Assassin’s Creed Odyssey’s latest DLC is facing backlash over some fairly major railroading. In a game touting freedom of choice, The Legacy of the First Blade expansion has forced players into a plot point which in turn stripped their characters of their agency.
Major Shadow Heritage Spoilers Inbound
The latest entry in the Assassin’s Creed franchise has thus far prided itself on being a game where players can make meaningful choices about their character’s interactions with the world around them. These choices are especially based around who you can choose to have your character enter into romantic relationships with, meaning Alexios or Kassandra can land anywhere on the spectrum of sexual preferences. Gay characters were just as viable an option as straight and bisexual characters were, marking an important staple in the series and videogames as a whole. The system made sense contextually as well, given that ancient Greece was full of sexually expressive people, many of whom engaged in relations with numerous partners at once.
This was completely flipped on its head though in the recent Shadow Heritage DLC, the second episode in the Legacy of the First Blade expansion trilogy. Your chosen protagonist is faced with the decision to become romantically involved with either Natakas or Neema, two characters whose appearance is based solely upon your own chosen character gender. As the story of the DLC nears its closing moments players are offered the choice of romancing Natakas or Neema or sending them on their way.
The reason for the fan backlash? Your protagonist has a baby with them either way. The LGBTQ community in particular largely felt disenfranchised by the forced decision imposed on them by Ubisoft and aired their grievances freely across the internet. While Ubisoft was clearly attempting to set up the lineage of the assassins the series is known to be based around, the heavy-handedness of it all completely removed the player agency that was previously promised, and left many fans disappointed in the developer.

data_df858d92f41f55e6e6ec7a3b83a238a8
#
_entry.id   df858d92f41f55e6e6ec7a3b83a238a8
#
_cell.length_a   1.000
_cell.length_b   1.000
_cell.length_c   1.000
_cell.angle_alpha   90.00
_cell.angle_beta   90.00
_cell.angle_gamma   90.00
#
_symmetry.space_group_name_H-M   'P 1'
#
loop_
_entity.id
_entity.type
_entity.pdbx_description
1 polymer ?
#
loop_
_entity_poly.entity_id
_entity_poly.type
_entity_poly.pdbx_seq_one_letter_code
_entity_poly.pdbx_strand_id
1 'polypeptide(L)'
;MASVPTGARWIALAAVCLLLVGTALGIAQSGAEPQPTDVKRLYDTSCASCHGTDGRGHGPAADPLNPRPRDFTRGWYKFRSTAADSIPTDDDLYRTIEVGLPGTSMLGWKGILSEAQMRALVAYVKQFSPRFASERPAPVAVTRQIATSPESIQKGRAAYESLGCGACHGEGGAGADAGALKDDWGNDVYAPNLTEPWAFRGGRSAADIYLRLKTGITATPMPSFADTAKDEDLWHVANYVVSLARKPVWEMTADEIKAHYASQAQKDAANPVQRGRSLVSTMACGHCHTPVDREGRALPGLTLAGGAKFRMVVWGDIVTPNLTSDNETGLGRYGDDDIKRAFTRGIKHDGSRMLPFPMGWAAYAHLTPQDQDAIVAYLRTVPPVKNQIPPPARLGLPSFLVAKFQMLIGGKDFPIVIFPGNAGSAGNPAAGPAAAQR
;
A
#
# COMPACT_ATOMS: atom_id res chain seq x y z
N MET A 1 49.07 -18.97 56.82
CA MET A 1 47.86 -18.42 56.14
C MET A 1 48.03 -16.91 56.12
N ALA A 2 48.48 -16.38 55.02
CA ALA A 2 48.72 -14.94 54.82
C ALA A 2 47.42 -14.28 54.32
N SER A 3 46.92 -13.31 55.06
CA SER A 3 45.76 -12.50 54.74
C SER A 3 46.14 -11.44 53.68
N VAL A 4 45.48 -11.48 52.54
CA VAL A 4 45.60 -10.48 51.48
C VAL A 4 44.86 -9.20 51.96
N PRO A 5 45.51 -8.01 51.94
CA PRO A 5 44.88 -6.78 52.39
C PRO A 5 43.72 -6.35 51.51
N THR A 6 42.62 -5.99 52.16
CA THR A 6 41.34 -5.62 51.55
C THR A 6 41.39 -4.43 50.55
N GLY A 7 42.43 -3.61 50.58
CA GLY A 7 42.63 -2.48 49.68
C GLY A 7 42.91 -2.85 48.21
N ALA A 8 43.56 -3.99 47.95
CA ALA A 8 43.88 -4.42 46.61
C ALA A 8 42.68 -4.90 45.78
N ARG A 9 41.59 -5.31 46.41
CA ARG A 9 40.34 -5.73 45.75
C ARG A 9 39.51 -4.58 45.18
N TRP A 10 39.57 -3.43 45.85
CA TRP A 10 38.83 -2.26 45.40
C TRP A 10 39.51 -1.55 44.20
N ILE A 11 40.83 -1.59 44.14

Ubisoft has since issued a statement to Eurogamer to provide a vague explanation as to why this decision was made. A company spokesperson stated the following:
“We strive to give players choice whenever possible in Odyssey and apologize to those surprised by the events in this episode. Without spoiling it, you will engage in an important relationship as part of a set story. The motivation behind this relationship is yours to explore in game and will be reflected in your character’s story arc. There is one episode left in Legacy of the First Blade which will tie your character’s actions together. We don’t want to reveal too much right now, but we have always tried to keep the story inclusive of people of all sexual orientations, and players will be able to choose their motivations behind this particular narrative depending on their sexual preferences.”
All in all, it feels like a non-apology that the developer has issued after completely backing themselves into a corner. The fan backlash has not let up since this statement, and it will be interesting to see how to gaming community responds to the third episode of the DLC. Assassin’s Creed Odyssey, a game which was previously praised for its complete freedom of choice, has a lot to prove with its next expansion.